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Information for Parents of Survivors

If you find out or suspect that your student has been sexually assaulted, it can take a toll on you as a parent. It’s important to find a way to manage your feelings, so you can focus on creating a safe environment for your student that is free from harm, judgment, and blame. It is imperative that when your student discloses to you, you continue to repeat the following messages through both your words and your actions:

  • I love you. 
  • What happened is not your fault.
  • I will do everything I can to keep you safe. 

How am I supposed to react?

There is no “right” reaction to hearing that your student has been abused. You may experience a wide range of reactions and feelings that may impact different aspects of your life. Some common reactions from parents include:

  • Anger. You may feel angry at the abuser for hurting your student or even frustrated with your student for not telling you. It’s also possible to feel angry at your student for disclosing the abuse. It’s not easy news to hear, but it’s important to remember it is not your student's fault.
  • Anxiety. You might be anxious about responding in the “right” way to your student or navigating the other relationships in your life, especially if you have a relationship with the abuser.
  • Fear. Depending on your family circumstances, you may be afraid that the abuser will find a way to harm your student again or be concerned about taking care of your family on your own.
  • Sadness. You may feel sad for your student, for your family, or for yourself. When a student discloses sexual abuse, it will cause changes in your life. It’s OK to be upset over the changes in your life that may result from this disclosure.
  • Shock. If you had no idea that the harm was occurring, you may be very surprised to hear what has happened.

It is important to keep in mind that there is no one “right” reaction, and that all reactions and responses are normal. Having both you and your student talk to a professional about these thoughts and feelings can help sort through these issues. Professional support can also result in healthier long- and short-term results for both you and your student.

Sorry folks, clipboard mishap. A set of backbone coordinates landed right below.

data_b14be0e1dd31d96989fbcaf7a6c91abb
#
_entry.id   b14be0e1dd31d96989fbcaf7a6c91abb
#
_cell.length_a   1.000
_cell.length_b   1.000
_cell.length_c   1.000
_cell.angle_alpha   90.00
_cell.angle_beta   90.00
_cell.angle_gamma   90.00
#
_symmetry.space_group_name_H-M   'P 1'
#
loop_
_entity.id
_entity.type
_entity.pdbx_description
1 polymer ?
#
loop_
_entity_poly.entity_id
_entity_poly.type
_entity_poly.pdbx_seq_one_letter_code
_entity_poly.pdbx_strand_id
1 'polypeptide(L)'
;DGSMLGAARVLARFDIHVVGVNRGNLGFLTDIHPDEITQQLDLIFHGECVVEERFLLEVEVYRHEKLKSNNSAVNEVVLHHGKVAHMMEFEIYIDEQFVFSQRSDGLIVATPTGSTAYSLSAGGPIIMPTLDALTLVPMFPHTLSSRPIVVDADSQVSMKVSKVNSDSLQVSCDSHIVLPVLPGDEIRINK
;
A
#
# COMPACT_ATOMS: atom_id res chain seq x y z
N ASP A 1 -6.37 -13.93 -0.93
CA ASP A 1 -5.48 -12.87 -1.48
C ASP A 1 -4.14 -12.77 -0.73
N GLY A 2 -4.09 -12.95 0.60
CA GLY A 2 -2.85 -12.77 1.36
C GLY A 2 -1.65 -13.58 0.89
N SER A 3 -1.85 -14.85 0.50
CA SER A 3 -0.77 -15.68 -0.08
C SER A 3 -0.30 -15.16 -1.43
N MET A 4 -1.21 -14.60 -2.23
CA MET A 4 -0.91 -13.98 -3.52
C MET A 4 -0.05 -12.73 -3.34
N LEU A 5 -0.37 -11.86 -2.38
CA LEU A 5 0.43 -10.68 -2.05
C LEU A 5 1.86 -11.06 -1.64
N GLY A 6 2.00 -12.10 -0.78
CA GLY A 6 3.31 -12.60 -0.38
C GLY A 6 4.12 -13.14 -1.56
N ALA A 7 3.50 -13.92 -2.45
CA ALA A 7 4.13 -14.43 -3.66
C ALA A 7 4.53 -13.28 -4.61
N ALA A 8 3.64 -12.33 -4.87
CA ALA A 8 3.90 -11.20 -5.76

How do I manage these feelings?

Your student is counting on you for support. In order to put your student's safety first, it’s important to take care of yourself. That means finding a way to work through your feelings and reactions to the abuse that doesn’t interfere with your student's welfare. It may not be easy, but with the right support it is possible.

  • Consider talking to a counselor one-on-one. Individual counseling gives you the chance to focus entirely on you and your concerns, without needing to worry about how your student will react to those thoughts.
  • Develop your support system. It might be family and friends you trust, or it might be a support group that you didn’t have a connection with before.
  • Set limits. Dealing with these emotions can be time- consuming and draining. Set aside time for activities that don’t revolve around the abuse.
  • Practice self-care to keep your mind and body in healthy shape.

What can I expect from my child?

The effects of sexual assault and abuse vary from person to person. The process of healing from sexual abuse can take a long time, and it’s understandable to feel frustrated as a parent. Some of these reactions could cause you discomfort or take you by surprise.

  • Being angry at you for not protecting them
  • Confiding in someone who isn’t you
  • Not talking about it at all
  • Talking about the abuse all the time

 

Information adapted from RAINN.org